Joschka Fischer arrived in the northern Afghan city of Konduz on 20 April, his first stop in a tour of the country, AP reported. Fischer's plane touched down in Konduz midmorning with some 300 German peacekeeping soldiers and the provincial governor looking on. "It is the duty of the world community to help Afghanistan," Fischer told troops. "Extending reconstruction outside Kabul is an important step." After the brief visit to Konduz, Fischer traveled to Kabul for talks with Chairman Karzai. Fischer thanked Karzai for Germany's contributions to the U.S.-led peacekeeping force and for hosting an international donors conference in Berlin at the end of March that led to $8.2 billion in pledges for reconstruction funds. "The effort Germany put in for the success of [the] Berlin [conference] is something that our people will remember forever," Karzai said. (Marc Ricks)

The top refugee official for the United Nations, Ruud Lubbers, arrived in Kabul to begin a four-day tour of Afghanistan, AFP reported on 15 April. Lubbers was expected to meet Karzai and Afghan Foreign Minister Abdullah Abdullah, according to Mohammad Nader Farhad, a spokesman for the Office of the UN High Commissioner for Refugees (UNHCR). The visit marks Lubbers' sixth trip to Afghanistan in three years. Upon arrival, Lubbers went to a UNHCR compound on the outskirts of Kabul, where the agency offers Afghan returnees inoculations, training in mine awareness, and travel grants, a UNHCR statement said. Roughly 3 million Afghan refugees have returned to the country since March 2002, Farhad said. About 1.6 million Afghan refugees remain in Pakistan, Farhad added, with roughly 1.1 million living in camps. Some 1.4 million Afghan refugees live in Iran, Farhad said. Dpa reported on 15 April that Iran last week aired what it called a final warning to Afghan refugees in the county. Iran has said all Afghan refugees in Iran must leave by August or risk expulsion, dpa reported. (Marc Ricks)

The UN called on Pakistan to close 15 refugee camps housing 200,000 refugees along the Afghan border within four months, saying the settlements are too close to areas rife with insurgent activity, AFP reported on 19 April. UN High Commissioner for Refugees (UNHCR) Ruud Lubbers, who spoke to reporters in Islamabad, Pakistan, said, "We are convinced we have to be...more clear on the need to close down certain camps.... and say, 'Close them down by the first of September.'" He added that the situation is "not good for the people, it's not good for Afghanistan, it's not good for Pakistan." Lubbers, who visited Afghanistan before going to Pakistan, delivered the message to Pakistani President Pervez Musharraf, Prime Minister Zafarullah Jamali, and Foreign Minister Khurshid Mahmud Kasuri during talks on 19 April, AFP reported. (Marc Ricks)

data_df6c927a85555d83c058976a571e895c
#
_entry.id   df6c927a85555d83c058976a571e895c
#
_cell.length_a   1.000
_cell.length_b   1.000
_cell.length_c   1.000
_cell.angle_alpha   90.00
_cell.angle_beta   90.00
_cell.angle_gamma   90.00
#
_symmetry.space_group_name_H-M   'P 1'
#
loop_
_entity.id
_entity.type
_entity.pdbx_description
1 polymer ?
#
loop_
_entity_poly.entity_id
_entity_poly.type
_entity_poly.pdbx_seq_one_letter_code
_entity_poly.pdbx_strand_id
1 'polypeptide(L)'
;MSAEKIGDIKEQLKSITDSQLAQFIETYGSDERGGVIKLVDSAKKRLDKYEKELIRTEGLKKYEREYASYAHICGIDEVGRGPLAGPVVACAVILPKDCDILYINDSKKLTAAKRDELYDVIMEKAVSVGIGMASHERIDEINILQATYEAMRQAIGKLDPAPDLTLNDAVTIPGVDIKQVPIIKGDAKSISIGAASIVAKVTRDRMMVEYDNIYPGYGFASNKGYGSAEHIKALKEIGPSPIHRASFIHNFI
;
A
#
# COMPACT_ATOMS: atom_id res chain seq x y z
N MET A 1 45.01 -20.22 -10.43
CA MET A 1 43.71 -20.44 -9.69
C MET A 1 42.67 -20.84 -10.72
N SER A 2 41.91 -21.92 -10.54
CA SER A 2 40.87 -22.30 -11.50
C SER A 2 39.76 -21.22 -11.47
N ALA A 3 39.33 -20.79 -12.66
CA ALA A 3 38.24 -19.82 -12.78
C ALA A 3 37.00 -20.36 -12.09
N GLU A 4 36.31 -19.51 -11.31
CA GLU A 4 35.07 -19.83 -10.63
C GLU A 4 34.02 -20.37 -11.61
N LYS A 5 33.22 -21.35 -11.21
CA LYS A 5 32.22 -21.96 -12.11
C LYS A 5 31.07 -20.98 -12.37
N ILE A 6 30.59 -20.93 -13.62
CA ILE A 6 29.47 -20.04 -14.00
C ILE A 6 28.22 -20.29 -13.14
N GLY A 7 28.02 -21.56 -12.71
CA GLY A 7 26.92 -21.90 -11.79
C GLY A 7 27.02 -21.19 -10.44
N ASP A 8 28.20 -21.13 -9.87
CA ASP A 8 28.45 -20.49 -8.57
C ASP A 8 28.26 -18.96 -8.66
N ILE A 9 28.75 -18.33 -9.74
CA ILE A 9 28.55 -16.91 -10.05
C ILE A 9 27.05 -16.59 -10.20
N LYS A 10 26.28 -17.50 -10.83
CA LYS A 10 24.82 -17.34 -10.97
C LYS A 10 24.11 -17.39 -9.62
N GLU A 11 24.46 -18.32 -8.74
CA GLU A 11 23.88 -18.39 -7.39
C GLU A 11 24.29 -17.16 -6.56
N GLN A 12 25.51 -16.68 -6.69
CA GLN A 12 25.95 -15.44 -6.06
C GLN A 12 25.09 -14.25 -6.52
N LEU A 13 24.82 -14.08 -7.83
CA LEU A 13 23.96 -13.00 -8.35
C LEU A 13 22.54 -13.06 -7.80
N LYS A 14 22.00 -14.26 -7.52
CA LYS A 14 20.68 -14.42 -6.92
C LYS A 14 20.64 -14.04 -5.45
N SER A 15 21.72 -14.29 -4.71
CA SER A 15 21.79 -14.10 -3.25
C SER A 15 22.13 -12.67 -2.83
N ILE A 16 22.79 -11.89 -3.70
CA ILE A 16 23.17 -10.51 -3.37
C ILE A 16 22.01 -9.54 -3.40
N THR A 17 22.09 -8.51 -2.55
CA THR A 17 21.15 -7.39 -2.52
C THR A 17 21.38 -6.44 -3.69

In a decree issued on 12 April by Chairman Karzai, the Panjsher District within Parwan Province north of Kabul has been declared Panjsher Province, Afghanistan Television reported on 12 April. The decision to elevate Panjsher to a province is a tribute to former mujahedin military commander Ahmad Shah Mas'ud, who administered the district independently during the jihad (1978-92) period. Mas'ud, who headed the anti-Taliban forces until his assassination in 2001, is regarded as an Afghan national hero. The town of Bazarak has been recognized as the provincial capital of Panjsher. (Amin Tarzi)

In a statement released on 26 April, the London-based NGO Amnesty International expressed "shock at the news of the first judicial execution known to have been carried out in Kabul" since the ouster of the Taliban forces in November 2001. Amnesty International urged Chairman Karzai to "declare a formal moratorium on executions" based on his 2003 assurances. The Amnesty International statement asserts that Afghanistan's criminal-justice system "is currently incapable of fulfilling even the most basic standards for fair trials." The reported execution of Abdullah Shah "may have been an attempt by powerful political players to eliminate a key witness to human rights abuses," Amnesty International said. (Amin Tarzi)

Hedayat Amin Arsala, a deputy to Chairman Karzai, on 21 April introduced "A Guide to Government in Afghanistan" in Kabul, according to a joint statement from Afghanistan Research and Evaluation Unit (AREU) and the World Bank. The guide, published by AREU, seeks to provide newcomers to the administrative and political scene in Afghanistan with basic information about the structures and processes of government. "Understanding how [the Afghan] government works is essential to rebuilding Afghanistan," Arsala said. The guide can be obtained from AREU ( (Amin Tarzi)

26 April 1960 -- Former Afghan King Amanullah dies in exile in Switzerland.

27 April 1978 -- The People's Democratic Party of Afghanistan (PDPA) takes control of the country in a bloody coup.

26 April 1992 -- Mujahedin groups capture Kabul, ending 14 years of PDPA rule.

Sources: "Historical Dictionary of Afghanistan," Third Edition, by Ludwig W. Adamec, (Lanham: The Scarecrow Press, Inc., 2003).